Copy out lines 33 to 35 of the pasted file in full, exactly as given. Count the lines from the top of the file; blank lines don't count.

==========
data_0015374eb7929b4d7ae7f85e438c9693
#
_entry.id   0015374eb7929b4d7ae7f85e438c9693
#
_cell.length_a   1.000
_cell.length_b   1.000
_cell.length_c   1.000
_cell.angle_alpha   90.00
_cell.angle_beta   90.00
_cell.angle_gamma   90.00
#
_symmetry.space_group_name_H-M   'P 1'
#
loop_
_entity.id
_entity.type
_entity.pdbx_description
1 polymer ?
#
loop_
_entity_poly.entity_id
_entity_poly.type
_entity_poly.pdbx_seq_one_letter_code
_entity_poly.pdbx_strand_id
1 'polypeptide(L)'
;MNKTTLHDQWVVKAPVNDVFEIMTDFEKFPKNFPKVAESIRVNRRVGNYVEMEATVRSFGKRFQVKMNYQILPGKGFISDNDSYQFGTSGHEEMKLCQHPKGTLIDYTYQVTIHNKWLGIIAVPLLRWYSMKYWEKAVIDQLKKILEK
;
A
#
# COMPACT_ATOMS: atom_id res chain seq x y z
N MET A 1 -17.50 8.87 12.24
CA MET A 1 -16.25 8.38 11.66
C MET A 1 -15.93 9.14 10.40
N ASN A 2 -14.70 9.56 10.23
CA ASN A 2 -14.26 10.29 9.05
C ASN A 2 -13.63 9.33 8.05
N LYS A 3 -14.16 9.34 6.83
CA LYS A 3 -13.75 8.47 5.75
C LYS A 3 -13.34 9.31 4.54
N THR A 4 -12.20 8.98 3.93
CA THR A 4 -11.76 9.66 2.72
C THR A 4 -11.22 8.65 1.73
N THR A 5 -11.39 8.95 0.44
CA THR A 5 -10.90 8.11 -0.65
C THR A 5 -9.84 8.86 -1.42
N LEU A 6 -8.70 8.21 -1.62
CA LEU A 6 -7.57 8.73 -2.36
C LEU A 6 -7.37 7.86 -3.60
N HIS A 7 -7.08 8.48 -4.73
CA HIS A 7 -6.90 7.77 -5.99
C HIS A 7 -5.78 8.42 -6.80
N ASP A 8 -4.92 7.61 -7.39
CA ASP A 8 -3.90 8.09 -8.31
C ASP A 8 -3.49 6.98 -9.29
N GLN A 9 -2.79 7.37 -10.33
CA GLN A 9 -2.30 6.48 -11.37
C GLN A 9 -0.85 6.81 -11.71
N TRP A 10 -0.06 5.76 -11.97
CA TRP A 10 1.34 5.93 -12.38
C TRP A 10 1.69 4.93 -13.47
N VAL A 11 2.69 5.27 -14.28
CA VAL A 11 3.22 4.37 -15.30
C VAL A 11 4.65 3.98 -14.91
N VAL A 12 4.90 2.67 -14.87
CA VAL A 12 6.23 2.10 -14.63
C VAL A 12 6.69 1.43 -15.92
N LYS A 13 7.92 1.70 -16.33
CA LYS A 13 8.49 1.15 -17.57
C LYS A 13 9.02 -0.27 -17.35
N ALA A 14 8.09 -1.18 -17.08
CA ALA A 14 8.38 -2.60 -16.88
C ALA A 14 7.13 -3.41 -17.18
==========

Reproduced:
C MET A 1 -15.93 9.14 10.40
N ASN A 2 -14.70 9.56 10.23
CA ASN A 2 -14.26 10.29 9.05